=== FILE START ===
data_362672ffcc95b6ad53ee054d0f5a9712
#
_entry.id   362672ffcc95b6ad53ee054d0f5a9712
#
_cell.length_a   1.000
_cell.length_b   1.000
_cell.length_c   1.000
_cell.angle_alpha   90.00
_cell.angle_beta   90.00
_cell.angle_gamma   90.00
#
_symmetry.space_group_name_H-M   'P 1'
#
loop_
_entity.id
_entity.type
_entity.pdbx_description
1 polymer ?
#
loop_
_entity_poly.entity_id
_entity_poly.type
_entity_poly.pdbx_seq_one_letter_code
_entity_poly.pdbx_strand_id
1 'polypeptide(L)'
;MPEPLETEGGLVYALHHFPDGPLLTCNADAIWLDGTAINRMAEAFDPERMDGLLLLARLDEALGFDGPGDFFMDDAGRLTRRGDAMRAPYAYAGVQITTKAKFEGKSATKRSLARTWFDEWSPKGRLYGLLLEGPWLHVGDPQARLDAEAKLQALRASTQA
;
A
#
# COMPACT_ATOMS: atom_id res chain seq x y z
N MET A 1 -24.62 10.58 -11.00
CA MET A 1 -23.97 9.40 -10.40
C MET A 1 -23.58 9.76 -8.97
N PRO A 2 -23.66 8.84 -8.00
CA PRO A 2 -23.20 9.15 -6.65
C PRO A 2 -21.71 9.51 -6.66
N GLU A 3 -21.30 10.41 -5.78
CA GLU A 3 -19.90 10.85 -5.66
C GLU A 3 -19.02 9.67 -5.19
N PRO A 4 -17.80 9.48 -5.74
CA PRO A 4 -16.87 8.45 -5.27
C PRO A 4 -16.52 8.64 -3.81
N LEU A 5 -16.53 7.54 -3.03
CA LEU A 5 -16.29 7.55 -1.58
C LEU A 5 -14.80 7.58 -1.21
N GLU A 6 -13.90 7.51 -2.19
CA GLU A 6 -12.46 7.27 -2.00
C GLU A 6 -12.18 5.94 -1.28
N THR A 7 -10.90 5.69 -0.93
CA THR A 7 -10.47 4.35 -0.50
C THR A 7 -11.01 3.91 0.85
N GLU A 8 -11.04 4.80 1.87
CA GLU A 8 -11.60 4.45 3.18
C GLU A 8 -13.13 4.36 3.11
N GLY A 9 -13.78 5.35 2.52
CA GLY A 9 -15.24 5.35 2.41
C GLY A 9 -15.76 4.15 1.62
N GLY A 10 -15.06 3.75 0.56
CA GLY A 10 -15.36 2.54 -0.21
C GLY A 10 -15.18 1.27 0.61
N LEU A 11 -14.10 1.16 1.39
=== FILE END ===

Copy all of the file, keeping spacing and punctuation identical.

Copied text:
data_362672ffcc95b6ad53ee054d0f5a9712
#
_entry.id   362672ffcc95b6ad53ee054d0f5a9712
#
_cell.length_a   1.000
_cell.length_b   1.000
_cell.length_c   1.000
_cell.angle_alpha   90.00
_cell.angle_beta   90.00
_cell.angle_gamma   90.00
#
_symmetry.space_group_name_H-M   'P 1'
#
loop_
_entity.id
_entity.type
_entity.pdbx_description
1 polymer ?
#
loop_
_entity_poly.entity_id
_entity_poly.type
_entity_poly.pdbx_seq_one_letter_code
_entity_poly.pdbx_strand_id
1 'polypeptide(L)'
;MPEPLETEGGLVYALHHFPDGPLLTCNADAIWLDGTAINRMAEAFDPERMDGLLLLARLDEALGFDGPGDFFMDDAGRLTRRGDAMRAPYAYAGVQITTKAKFEGKSATKRSLARTWFDEWSPKGRLYGLLLEGPWLHVGDPQARLDAEAKLQALRASTQA
;
A
#
# COMPACT_ATOMS: atom_id res chain seq x y z
N MET A 1 -24.62 10.58 -11.00
CA MET A 1 -23.97 9.40 -10.40
C MET A 1 -23.58 9.76 -8.97
N PRO A 2 -23.66 8.84 -8.00
CA PRO A 2 -23.20 9.15 -6.65
C PRO A 2 -21.71 9.51 -6.66
N GLU A 3 -21.30 10.41 -5.78
CA GLU A 3 -19.90 10.85 -5.66
C GLU A 3 -19.02 9.67 -5.19
N PRO A 4 -17.80 9.48 -5.74
CA PRO A 4 -16.87 8.45 -5.27
C PRO A 4 -16.52 8.64 -3.81
N LEU A 5 -16.53 7.54 -3.03
CA LEU A 5 -16.29 7.55 -1.58
C LEU A 5 -14.80 7.58 -1.21
N GLU A 6 -13.90 7.51 -2.19
CA GLU A 6 -12.46 7.27 -2.00
C GLU A 6 -12.18 5.94 -1.28
N THR A 7 -10.90 5.69 -0.93
CA THR A 7 -10.47 4.35 -0.50
C THR A 7 -11.01 3.91 0.85
N GLU A 8 -11.04 4.80 1.87
CA GLU A 8 -11.60 4.45 3.18
C GLU A 8 -13.13 4.36 3.11
N GLY A 9 -13.78 5.35 2.52
CA GLY A 9 -15.24 5.35 2.41
C GLY A 9 -15.76 4.15 1.62
N GLY A 10 -15.06 3.75 0.56
CA GLY A 10 -15.36 2.54 -0.21
C GLY A 10 -15.18 1.27 0.61
N LEU A 11 -14.10 1.16 1.39